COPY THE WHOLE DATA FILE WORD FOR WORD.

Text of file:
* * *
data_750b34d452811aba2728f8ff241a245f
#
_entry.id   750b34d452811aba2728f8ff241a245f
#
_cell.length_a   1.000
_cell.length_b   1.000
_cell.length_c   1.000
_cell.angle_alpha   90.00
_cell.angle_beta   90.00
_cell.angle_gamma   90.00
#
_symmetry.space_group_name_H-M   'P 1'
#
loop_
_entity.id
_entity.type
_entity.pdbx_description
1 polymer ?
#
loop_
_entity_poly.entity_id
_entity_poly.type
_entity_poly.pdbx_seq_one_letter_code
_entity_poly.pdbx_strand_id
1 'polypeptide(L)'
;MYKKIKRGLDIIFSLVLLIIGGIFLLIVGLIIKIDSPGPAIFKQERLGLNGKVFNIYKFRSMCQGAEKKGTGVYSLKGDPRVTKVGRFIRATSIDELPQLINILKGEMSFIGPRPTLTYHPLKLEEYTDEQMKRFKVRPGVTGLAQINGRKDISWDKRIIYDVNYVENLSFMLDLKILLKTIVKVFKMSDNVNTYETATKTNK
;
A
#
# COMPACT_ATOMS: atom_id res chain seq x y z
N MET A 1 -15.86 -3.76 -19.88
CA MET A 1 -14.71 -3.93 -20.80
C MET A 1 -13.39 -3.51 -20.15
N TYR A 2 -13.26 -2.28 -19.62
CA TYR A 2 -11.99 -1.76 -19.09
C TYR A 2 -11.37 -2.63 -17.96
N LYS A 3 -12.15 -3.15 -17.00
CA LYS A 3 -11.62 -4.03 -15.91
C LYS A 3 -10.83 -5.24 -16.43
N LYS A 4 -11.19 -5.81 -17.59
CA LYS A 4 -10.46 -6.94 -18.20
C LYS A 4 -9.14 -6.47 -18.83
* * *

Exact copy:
data_750b34d452811aba2728f8ff241a245f
#
_entry.id   750b34d452811aba2728f8ff241a245f
#
_cell.length_a   1.000
_cell.length_b   1.000
_cell.length_c   1.000
_cell.angle_alpha   90.00
_cell.angle_beta   90.00
_cell.angle_gamma   90.00
#
_symmetry.space_group_name_H-M   'P 1'
#
loop_
_entity.id
_entity.type
_entity.pdbx_description
1 polymer ?
#
loop_
_entity_poly.entity_id
_entity_poly.type
_entity_poly.pdbx_seq_one_letter_code
_entity_poly.pdbx_strand_id
1 'polypeptide(L)'
;MYKKIKRGLDIIFSLVLLIIGGIFLLIVGLIIKIDSPGPAIFKQERLGLNGKVFNIYKFRSMCQGAEKKGTGVYSLKGDPRVTKVGRFIRATSIDELPQLINILKGEMSFIGPRPTLTYHPLKLEEYTDEQMKRFKVRPGVTGLAQINGRKDISWDKRIIYDVNYVENLSFMLDLKILLKTIVKVFKMSDNVNTYETATKTNK
;
A
#
# COMPACT_ATOMS: atom_id res chain seq x y z
N MET A 1 -15.86 -3.76 -19.88
CA MET A 1 -14.71 -3.93 -20.80
C MET A 1 -13.39 -3.51 -20.15
N TYR A 2 -13.26 -2.28 -19.62
CA TYR A 2 -11.99 -1.76 -19.09
C TYR A 2 -11.37 -2.63 -17.96
N LYS A 3 -12.15 -3.15 -17.00
CA LYS A 3 -11.62 -4.03 -15.91
C LYS A 3 -10.83 -5.24 -16.43
N LYS A 4 -11.19 -5.81 -17.59
CA LYS A 4 -10.46 -6.94 -18.20
C LYS A 4 -9.14 -6.47 -18.83